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Namibia: President Pohamba reelected
NewsNotes, January-February 2010

In late November, Namibia’s incumbent president, Hifikepunye Pohamba, was elected to a second five-year term. The elections seemed to provide a decisive win for the country’s former guerilla movement, the South West African People’s Organisation, or Swapo, although in late December a Namibian court ordered authorities to release documents to eight opposition parties contesting the results.

Namibia, a former German colony that was governed by neighboring South Africa during the apartheid era, is seen as a peaceful and stable democracy. Although rich in diamond and uranium deposits, about 40 percent of the nearly two million Namibians live below the poverty line. The government, which has received some praise for its “sound” economic policies and for broadening access to education and health care, is the largest employer in the country, but unemployment remains a major problem and AIDS has had a devastating impact on the population.

Dr. Henning Melber, executive director of the Dag Hammarskjöld Foundation in Uppsala, Sweden, and a member of Swapo since 1974, commented on the elections in an article, quoted below, for the Heinrich Böll Foundation. The complete article is available from the Heinrich Böll Foundation/Southern Africa website.

Three African observer missions – from the Southern African Development Community, the Parliamentary Forum of the Southern African Development Community and the African Union – quickly declared the elections transparent, peaceful and fair, although some recommendations were made to improve the counting process, media balance, and the accuracy of the electoral roll.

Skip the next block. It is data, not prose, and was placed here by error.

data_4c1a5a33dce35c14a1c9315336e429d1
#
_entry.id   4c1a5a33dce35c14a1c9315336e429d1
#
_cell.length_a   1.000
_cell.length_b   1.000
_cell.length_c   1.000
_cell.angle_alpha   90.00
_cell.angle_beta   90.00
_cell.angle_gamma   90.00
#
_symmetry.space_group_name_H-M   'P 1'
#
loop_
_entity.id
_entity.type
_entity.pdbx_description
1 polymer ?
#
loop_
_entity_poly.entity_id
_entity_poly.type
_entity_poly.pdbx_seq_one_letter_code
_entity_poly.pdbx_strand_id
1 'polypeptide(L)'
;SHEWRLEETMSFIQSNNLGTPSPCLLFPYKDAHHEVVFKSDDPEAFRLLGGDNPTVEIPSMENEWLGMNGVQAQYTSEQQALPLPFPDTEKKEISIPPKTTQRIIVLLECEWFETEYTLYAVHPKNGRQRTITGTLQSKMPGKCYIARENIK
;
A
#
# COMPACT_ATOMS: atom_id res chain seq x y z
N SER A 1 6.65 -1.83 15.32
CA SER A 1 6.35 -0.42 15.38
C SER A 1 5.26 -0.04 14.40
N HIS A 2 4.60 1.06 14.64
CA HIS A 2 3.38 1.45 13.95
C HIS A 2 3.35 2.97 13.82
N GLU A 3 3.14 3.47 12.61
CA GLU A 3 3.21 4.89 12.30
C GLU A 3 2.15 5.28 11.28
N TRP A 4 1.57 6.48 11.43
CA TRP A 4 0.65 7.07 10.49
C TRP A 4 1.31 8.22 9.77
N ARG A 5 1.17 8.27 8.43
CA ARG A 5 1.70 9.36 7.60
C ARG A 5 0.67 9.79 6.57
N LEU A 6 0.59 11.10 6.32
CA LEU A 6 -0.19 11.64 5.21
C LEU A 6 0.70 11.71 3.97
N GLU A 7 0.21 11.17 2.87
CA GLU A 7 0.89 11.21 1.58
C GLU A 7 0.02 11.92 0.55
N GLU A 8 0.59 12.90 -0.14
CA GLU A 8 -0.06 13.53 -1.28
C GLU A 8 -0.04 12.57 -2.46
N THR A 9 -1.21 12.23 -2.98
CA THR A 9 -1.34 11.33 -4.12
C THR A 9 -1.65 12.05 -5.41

The observer mission of the Pan African Parliament was somewhat more critical, noting the bias toward Swapo of the state-owned radio and television company and raising concerns over the printing of 1.6 million ballot papers (for an registered electorate markedly below one million) as a potential recipe for vote-rigging. “Although the mission had concluded that the elections took place within the constitutional and legislative framework, it felt that Namibia could do much better.”

Namibian civil society election observation teams fielded by the Namibian Institute for Democracy (NID) and the Institute for Public Policy Research (IPPR) also seemed “largely satisfied that the results reflected the will of the voters.” But other local observers and opposition parties widely alleged voting and counting irregularities.

“Notwithstanding such dubious symptoms, many observers would however concede that the Swapo dominance only reconfirmed the firm and efficient control exercised over the Namibian electorate by the party in political power…

“For the first time a considerable number of young voters were able to express their preferences. These ‘born free’ were … due to their sizeable numbers, considered to be of some influence over the outcome and hence a much speculated ‘unknown variable.’ This could have positively influenced the campaign strategy by Swapo as for the first time the cultivation of the liberation gospel was complemented by an emphasis on the claimed achievements since independence. At the end, the ‘born free’ seemingly did not play any decisive role in changing the voting pattern.”